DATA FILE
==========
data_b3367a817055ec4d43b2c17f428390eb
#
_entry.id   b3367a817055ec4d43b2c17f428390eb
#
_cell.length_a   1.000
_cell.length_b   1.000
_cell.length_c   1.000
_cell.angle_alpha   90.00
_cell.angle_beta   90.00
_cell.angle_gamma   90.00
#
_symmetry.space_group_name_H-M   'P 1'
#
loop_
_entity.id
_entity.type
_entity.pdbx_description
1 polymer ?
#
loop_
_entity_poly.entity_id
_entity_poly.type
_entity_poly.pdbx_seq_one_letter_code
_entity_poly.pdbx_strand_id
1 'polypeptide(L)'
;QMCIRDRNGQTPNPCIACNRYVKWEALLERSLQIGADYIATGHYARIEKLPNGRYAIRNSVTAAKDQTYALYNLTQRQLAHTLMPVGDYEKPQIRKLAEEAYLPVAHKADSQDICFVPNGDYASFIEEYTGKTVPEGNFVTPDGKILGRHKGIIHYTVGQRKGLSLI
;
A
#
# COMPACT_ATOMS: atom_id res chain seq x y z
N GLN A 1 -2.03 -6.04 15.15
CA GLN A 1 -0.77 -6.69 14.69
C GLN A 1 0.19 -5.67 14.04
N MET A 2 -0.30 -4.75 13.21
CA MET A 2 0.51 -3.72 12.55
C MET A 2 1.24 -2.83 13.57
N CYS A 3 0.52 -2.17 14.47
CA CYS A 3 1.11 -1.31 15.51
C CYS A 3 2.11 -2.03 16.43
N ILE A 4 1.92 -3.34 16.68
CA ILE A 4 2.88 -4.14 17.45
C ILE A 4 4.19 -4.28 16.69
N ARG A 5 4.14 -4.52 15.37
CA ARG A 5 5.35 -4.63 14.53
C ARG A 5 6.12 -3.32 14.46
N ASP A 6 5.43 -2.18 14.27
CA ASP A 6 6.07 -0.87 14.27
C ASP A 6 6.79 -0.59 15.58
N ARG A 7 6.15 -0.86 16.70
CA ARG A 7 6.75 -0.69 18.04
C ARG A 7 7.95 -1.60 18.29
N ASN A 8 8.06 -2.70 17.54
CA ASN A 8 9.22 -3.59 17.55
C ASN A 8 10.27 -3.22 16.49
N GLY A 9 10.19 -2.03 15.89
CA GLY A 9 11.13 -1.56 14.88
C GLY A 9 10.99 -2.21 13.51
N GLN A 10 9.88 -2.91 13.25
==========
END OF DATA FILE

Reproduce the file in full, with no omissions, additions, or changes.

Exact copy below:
data_b3367a817055ec4d43b2c17f428390eb
#
_entry.id   b3367a817055ec4d43b2c17f428390eb
#
_cell.length_a   1.000
_cell.length_b   1.000
_cell.length_c   1.000
_cell.angle_alpha   90.00
_cell.angle_beta   90.00
_cell.angle_gamma   90.00
#
_symmetry.space_group_name_H-M   'P 1'
#
loop_
_entity.id
_entity.type
_entity.pdbx_description
1 polymer ?
#
loop_
_entity_poly.entity_id
_entity_poly.type
_entity_poly.pdbx_seq_one_letter_code
_entity_poly.pdbx_strand_id
1 'polypeptide(L)'
;QMCIRDRNGQTPNPCIACNRYVKWEALLERSLQIGADYIATGHYARIEKLPNGRYAIRNSVTAAKDQTYALYNLTQRQLAHTLMPVGDYEKPQIRKLAEEAYLPVAHKADSQDICFVPNGDYASFIEEYTGKTVPEGNFVTPDGKILGRHKGIIHYTVGQRKGLSLI
;
A
#
# COMPACT_ATOMS: atom_id res chain seq x y z
N GLN A 1 -2.03 -6.04 15.15
CA GLN A 1 -0.77 -6.69 14.69
C GLN A 1 0.19 -5.67 14.04
N MET A 2 -0.30 -4.75 13.21
CA MET A 2 0.51 -3.72 12.55
C MET A 2 1.24 -2.83 13.57
N CYS A 3 0.52 -2.17 14.47
CA CYS A 3 1.11 -1.31 15.51
C CYS A 3 2.11 -2.03 16.43
N ILE A 4 1.92 -3.34 16.68
CA ILE A 4 2.88 -4.14 17.45
C ILE A 4 4.19 -4.28 16.69
N ARG A 5 4.14 -4.52 15.37
CA ARG A 5 5.35 -4.63 14.53
C ARG A 5 6.12 -3.32 14.46
N ASP A 6 5.43 -2.18 14.27
CA ASP A 6 6.07 -0.87 14.27
C ASP A 6 6.79 -0.59 15.58
N ARG A 7 6.15 -0.86 16.70
CA ARG A 7 6.75 -0.69 18.04
C ARG A 7 7.95 -1.60 18.29
N ASN A 8 8.06 -2.70 17.54
CA ASN A 8 9.22 -3.59 17.55
C ASN A 8 10.27 -3.22 16.49
N GLY A 9 10.19 -2.03 15.89
CA GLY A 9 11.13 -1.56 14.88
C GLY A 9 10.99 -2.21 13.51
N GLN A 10 9.88 -2.91 13.25